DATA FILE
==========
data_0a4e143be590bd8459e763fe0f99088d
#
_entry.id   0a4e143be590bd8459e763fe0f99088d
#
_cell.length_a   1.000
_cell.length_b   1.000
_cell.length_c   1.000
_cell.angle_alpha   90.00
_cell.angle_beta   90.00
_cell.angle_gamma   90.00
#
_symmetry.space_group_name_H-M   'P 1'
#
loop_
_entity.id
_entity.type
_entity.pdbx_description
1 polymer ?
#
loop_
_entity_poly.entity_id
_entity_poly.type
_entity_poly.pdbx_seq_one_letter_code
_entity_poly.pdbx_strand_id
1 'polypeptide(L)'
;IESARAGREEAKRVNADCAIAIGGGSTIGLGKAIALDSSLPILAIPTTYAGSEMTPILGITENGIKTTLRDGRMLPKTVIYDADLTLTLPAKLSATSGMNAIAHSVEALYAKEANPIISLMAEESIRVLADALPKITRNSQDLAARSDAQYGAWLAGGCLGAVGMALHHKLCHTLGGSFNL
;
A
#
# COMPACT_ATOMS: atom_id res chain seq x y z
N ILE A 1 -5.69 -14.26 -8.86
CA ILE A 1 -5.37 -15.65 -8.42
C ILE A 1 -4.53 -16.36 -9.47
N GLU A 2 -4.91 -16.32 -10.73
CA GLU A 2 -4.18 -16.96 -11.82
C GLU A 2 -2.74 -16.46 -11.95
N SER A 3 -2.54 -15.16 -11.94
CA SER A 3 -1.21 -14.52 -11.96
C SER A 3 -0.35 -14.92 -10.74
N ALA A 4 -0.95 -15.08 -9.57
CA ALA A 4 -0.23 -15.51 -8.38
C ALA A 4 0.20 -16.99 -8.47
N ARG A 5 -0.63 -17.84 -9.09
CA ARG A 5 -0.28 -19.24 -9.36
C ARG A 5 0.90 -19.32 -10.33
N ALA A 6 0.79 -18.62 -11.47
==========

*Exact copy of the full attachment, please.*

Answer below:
data_0a4e143be590bd8459e763fe0f99088d
#
_entry.id   0a4e143be590bd8459e763fe0f99088d
#
_cell.length_a   1.000
_cell.length_b   1.000
_cell.length_c   1.000
_cell.angle_alpha   90.00
_cell.angle_beta   90.00
_cell.angle_gamma   90.00
#
_symmetry.space_group_name_H-M   'P 1'
#
loop_
_entity.id
_entity.type
_entity.pdbx_description
1 polymer ?
#
loop_
_entity_poly.entity_id
_entity_poly.type
_entity_poly.pdbx_seq_one_letter_code
_entity_poly.pdbx_strand_id
1 'polypeptide(L)'
;IESARAGREEAKRVNADCAIAIGGGSTIGLGKAIALDSSLPILAIPTTYAGSEMTPILGITENGIKTTLRDGRMLPKTVIYDADLTLTLPAKLSATSGMNAIAHSVEALYAKEANPIISLMAEESIRVLADALPKITRNSQDLAARSDAQYGAWLAGGCLGAVGMALHHKLCHTLGGSFNL
;
A
#
# COMPACT_ATOMS: atom_id res chain seq x y z
N ILE A 1 -5.69 -14.26 -8.86
CA ILE A 1 -5.37 -15.65 -8.42
C ILE A 1 -4.53 -16.36 -9.47
N GLU A 2 -4.91 -16.32 -10.73
CA GLU A 2 -4.18 -16.96 -11.82
C GLU A 2 -2.74 -16.46 -11.95
N SER A 3 -2.54 -15.16 -11.94
CA SER A 3 -1.21 -14.52 -11.96
C SER A 3 -0.35 -14.92 -10.74
N ALA A 4 -0.95 -15.08 -9.57
CA ALA A 4 -0.23 -15.51 -8.38
C ALA A 4 0.20 -16.99 -8.47
N ARG A 5 -0.63 -17.84 -9.09
CA ARG A 5 -0.28 -19.24 -9.36
C ARG A 5 0.90 -19.32 -10.33
N ALA A 6 0.79 -18.62 -11.47